A half-hour into the fight, his reel broke. From then on, he had to handline the very stubborn fish or break it off. If he broke the line, he would lose what would be the largest marlin he had ever caught on his own and also say aloha to his all-time favorite lure. Things got even worse when the marlin wrapped the line around the leg of the engine on his 19-foot skiff. Now the marlin could pull the boat backward with the powerful strokes of its tail.

He called a friend onshore, Kona Alani, who then kept tabs on him as the fight dragged on throughout the rest of the morning and into the afternoon. Kona became more and more concerned, so he launched his own trailer boat and set out to find Tyler. He arrived in time to watch the last half-hour of Tyler’s 3-and-a-half-hour struggle and jump aboard to help finish the fight.

At the end, the marlin was a 701-pound dead weight that was all the duo could handle.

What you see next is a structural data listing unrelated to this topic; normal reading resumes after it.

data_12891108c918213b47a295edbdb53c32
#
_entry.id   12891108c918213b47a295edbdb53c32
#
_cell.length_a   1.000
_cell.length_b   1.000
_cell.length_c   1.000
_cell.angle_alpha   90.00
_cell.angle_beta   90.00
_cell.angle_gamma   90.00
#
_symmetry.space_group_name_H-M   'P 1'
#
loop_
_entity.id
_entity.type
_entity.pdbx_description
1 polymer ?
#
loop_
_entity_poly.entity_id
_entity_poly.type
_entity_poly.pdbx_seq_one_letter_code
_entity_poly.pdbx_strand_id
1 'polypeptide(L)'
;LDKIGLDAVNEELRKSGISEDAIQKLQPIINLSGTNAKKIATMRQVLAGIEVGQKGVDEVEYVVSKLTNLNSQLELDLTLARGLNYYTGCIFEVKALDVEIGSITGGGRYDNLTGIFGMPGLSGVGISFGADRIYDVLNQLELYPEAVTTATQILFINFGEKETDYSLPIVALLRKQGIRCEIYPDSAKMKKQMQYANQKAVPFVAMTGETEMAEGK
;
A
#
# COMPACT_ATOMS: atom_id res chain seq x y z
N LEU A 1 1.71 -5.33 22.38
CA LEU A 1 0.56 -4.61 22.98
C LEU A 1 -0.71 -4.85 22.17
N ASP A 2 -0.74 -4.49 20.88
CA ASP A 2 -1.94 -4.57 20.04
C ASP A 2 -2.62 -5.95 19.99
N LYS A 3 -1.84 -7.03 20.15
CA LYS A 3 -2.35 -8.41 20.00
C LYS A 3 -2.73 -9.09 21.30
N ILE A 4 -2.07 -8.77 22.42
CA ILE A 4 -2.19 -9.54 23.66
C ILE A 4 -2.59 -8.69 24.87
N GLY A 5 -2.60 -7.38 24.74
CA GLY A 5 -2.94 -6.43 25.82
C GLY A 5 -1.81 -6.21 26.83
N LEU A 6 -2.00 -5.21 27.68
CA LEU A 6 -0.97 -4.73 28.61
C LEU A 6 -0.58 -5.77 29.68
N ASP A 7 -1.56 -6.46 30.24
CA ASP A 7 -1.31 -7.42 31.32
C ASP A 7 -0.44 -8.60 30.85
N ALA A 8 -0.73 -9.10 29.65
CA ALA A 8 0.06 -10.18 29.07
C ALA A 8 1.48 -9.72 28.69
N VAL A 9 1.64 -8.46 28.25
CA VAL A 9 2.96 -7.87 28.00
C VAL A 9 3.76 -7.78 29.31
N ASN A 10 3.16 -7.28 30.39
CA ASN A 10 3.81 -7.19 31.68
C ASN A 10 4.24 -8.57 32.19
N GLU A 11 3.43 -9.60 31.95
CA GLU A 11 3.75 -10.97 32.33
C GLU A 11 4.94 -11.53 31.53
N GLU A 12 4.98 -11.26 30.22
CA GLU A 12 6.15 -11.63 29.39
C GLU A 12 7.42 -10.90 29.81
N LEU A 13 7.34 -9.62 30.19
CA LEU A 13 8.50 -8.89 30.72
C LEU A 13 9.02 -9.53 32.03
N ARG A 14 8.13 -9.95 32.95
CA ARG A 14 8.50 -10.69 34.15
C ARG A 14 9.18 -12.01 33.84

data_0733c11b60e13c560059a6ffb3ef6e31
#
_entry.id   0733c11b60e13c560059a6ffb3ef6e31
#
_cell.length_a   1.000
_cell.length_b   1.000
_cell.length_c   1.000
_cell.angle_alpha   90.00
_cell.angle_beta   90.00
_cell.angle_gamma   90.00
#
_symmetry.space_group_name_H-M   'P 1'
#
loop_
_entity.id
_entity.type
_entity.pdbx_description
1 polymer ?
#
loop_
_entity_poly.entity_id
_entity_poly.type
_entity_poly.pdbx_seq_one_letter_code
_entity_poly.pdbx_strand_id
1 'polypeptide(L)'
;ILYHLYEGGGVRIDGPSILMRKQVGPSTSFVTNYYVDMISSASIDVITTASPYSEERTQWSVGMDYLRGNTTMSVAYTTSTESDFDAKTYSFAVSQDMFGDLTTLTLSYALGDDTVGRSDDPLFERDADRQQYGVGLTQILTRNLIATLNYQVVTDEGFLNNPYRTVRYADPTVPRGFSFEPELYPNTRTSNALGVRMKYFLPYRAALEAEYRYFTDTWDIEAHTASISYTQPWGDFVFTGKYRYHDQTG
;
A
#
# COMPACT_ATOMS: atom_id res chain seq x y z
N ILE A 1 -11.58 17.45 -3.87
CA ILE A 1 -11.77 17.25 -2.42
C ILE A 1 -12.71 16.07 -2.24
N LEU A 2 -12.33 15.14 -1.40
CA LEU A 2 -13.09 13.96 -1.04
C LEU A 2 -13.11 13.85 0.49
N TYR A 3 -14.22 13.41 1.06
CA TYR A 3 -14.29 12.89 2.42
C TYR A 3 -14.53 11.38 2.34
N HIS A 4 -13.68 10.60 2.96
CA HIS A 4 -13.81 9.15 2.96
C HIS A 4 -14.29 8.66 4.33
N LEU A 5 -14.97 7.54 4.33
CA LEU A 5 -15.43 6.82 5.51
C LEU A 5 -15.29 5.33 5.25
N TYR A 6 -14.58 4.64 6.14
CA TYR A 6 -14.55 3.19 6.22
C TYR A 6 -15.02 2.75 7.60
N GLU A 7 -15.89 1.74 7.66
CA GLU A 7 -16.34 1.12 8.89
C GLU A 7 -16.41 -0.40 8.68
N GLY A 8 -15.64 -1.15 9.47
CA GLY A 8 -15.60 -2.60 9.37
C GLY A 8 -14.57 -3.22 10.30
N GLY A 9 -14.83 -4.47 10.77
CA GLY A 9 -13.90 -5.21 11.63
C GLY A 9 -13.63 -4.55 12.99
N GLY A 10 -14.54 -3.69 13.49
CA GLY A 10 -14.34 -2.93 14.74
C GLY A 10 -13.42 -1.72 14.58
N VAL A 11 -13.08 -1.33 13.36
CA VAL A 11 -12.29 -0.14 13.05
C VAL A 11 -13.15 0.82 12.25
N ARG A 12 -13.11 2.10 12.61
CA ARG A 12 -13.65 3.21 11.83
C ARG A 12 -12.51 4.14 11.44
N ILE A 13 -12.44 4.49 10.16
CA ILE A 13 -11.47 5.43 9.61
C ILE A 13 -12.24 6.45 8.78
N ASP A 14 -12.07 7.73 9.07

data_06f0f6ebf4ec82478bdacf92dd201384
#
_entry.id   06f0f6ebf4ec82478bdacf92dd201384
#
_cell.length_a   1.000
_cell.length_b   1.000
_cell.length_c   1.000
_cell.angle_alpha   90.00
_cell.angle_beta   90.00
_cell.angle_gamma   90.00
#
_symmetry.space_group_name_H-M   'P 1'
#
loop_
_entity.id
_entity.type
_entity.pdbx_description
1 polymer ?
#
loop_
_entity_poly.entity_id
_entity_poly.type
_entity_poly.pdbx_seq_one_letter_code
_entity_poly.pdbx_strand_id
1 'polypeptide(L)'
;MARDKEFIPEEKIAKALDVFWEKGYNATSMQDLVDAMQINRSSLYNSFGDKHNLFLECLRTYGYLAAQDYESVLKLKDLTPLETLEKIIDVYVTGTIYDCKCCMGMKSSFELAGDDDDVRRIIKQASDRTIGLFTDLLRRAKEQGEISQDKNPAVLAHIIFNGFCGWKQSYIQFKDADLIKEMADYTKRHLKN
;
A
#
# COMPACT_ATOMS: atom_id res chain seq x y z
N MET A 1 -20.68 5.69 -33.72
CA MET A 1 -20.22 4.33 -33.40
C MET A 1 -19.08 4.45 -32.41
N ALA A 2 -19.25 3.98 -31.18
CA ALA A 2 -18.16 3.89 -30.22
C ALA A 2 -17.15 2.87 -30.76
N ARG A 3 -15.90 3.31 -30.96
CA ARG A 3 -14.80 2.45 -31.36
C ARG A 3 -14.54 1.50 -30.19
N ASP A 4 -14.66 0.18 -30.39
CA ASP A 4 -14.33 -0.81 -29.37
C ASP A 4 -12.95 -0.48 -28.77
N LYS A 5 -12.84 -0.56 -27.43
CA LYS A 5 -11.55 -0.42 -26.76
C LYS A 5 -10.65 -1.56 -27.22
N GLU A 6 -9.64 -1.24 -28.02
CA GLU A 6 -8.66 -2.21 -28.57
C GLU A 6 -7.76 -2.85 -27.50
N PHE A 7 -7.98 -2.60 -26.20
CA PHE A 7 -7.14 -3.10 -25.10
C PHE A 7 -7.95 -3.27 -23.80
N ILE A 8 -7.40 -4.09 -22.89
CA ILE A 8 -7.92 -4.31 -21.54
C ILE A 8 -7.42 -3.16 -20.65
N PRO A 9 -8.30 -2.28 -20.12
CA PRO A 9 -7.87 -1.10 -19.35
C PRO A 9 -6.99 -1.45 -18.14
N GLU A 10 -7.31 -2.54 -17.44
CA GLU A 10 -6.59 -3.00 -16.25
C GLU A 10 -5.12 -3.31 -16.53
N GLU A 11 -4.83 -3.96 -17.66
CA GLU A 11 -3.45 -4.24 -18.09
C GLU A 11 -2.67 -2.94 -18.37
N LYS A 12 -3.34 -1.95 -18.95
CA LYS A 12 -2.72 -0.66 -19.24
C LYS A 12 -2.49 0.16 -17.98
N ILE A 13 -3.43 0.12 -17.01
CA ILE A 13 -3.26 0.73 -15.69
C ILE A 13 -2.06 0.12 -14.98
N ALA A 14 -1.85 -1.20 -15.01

The 701-pounder was the biggest ever for Tyler on his own boat. A week ago, he caught a 204.5-pound ahi which was also his biggest tuna on his own boat. Then, again, he has only had the Ai`ia for less than three weeks.

ON BECOMING A FISHERMAN

Tyler Yams, now 25, has been fishing his whole life and recalls hanging around the harbor as a kid, fishing from shore for whatever would bite on his “small” tackle. One of his first paying jobs was washing charterboats at the end of fishing trips. For a lad of 10, earning $5 a boat wash was a thriving business.

Main thing, it led to bigger things. He got to know the boats and crews and gradually moved into apprenticing on charterboats. That’s how he learned the secrets of fishing offshore. Back when Tyler was 12, Captain Kevin Hibbard gave him the Marlin Magic Baby Blue lure he used to catch the 701-pound blue marlin on Friday.